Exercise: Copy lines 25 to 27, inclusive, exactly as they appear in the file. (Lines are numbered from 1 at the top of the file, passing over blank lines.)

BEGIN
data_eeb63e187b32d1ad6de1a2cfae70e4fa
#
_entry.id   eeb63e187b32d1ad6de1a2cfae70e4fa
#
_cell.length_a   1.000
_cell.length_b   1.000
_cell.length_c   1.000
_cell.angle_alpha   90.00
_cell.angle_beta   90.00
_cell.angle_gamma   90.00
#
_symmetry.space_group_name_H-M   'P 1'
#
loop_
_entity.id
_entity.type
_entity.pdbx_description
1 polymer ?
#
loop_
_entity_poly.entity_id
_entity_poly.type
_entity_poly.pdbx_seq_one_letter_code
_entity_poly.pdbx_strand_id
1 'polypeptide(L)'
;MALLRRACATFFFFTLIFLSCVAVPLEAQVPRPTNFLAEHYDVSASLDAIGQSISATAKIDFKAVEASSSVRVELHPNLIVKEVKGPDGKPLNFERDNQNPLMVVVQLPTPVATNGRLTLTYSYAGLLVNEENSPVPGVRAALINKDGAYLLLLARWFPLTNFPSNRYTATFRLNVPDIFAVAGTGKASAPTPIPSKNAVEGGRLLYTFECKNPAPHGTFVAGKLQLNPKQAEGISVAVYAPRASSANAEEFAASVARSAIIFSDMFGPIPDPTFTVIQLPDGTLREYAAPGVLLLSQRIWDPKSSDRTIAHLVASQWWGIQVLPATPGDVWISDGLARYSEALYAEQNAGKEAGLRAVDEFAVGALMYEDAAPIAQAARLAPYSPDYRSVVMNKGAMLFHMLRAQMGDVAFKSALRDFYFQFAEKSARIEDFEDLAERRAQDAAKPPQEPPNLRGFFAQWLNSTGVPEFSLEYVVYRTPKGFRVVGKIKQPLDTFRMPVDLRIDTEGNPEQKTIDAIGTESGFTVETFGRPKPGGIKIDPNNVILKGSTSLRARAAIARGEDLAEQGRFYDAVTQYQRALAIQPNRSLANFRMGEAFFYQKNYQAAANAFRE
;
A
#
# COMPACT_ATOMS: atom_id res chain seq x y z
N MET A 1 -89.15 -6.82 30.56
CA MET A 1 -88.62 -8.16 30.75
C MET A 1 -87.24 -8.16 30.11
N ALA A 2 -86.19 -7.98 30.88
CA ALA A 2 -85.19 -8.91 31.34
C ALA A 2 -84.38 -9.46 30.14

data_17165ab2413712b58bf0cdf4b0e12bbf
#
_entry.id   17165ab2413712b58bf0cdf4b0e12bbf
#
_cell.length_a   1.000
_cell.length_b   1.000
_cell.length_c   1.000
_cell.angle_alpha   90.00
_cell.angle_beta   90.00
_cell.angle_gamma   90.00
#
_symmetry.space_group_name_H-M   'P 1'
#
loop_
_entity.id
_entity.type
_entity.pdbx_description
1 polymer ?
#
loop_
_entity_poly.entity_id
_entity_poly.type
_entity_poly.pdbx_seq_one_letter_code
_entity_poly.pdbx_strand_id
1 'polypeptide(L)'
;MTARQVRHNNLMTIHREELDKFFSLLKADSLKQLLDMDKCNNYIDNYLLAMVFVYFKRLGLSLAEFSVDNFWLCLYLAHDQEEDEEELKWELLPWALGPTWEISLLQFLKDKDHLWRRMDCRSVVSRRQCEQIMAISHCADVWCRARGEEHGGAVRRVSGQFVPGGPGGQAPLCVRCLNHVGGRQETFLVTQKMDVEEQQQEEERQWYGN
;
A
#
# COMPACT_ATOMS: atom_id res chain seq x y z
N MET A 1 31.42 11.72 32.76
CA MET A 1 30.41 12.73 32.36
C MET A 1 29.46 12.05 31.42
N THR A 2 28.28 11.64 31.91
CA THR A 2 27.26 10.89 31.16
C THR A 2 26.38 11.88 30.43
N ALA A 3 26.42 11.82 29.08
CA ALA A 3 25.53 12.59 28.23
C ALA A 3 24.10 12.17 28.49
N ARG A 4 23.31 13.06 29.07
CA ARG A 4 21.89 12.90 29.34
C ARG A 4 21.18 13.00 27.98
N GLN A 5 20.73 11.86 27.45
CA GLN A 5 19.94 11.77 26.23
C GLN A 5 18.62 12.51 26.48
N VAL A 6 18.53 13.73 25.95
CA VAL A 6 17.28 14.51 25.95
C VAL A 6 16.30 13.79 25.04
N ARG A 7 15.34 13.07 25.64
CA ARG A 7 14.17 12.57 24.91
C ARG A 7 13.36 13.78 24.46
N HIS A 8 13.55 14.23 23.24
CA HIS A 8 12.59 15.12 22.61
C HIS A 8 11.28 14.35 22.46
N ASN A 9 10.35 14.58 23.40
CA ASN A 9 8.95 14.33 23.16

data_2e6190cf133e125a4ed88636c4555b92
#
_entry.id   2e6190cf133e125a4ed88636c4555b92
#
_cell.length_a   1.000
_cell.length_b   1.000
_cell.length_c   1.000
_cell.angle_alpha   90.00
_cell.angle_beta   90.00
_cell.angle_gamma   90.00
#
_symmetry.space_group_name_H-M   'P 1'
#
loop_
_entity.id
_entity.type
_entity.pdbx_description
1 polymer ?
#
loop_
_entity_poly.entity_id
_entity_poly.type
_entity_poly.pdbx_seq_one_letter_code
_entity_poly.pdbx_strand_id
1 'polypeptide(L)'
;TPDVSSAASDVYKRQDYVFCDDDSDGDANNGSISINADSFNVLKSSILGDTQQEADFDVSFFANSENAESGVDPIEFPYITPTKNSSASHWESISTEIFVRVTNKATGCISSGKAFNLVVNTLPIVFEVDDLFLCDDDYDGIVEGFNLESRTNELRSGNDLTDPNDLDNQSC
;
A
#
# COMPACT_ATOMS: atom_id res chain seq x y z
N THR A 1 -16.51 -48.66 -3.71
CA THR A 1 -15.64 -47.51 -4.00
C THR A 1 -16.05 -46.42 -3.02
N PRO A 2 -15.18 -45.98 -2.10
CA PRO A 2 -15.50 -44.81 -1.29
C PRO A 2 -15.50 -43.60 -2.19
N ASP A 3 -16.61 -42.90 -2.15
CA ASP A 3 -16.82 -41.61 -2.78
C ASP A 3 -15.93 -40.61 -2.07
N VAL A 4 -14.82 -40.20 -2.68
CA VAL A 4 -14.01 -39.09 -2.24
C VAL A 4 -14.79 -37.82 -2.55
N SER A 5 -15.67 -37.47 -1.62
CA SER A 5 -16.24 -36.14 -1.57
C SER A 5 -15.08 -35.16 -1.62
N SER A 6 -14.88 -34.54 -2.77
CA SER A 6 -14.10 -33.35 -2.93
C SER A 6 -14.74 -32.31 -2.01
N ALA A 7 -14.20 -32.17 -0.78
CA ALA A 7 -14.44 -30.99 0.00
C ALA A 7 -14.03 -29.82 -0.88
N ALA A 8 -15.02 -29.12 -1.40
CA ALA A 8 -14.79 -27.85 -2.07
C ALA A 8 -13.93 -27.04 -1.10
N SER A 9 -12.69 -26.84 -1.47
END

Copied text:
1 'polypeptide(L)'
;MALLRRACATFFFFTLIFLSCVAVPLEAQVPRPTNFLAEHYDVSASLDAIGQSISATAKIDFKAVEASSSVRVELHPNLIVKEVKGPDGKPLNFERDNQNPLMVVVQLPTPVATNGRLTLTYSYAGLLVNEENSPVPGVRAALINKDGAYLLLLARWFPLTNFPSNRYTATFRLNVPDIFAVAGTGKASAPTPIPSKNAVEGGRLLYTFECKNPAPHGTFVAGKLQLNPKQAEGISVAVYAPRASSANAEEFAASVARSAIIFSDMFGPIPDPTFTVIQLPDGTLREYAAPGVLLLSQRIWDPKSSDRTIAHLVASQWWGIQVLPATPGDVWISDGLARYSEALYAEQNAGKEAGLRAVDEFAVGALMYEDAAPIAQAARLAPYSPDYRSVVMNKGAMLFHMLRAQMGDVAFKSALRDFYFQFAEKSARIEDFEDLAERRAQDAAKPPQEPPNLRGFFAQWLNSTGVPEFSLEYVVYRTPKGFRVVGKIKQPLDTFRMPVDLRIDTEGNPEQKTIDAIGTESGFTVETFGRPKPGGIKIDPNNVILKGSTSLRARAAIARGEDLAEQGRFYDAVTQYQRALAIQPNRSLANFRMGEAFFYQKNYQAAANAFRE
;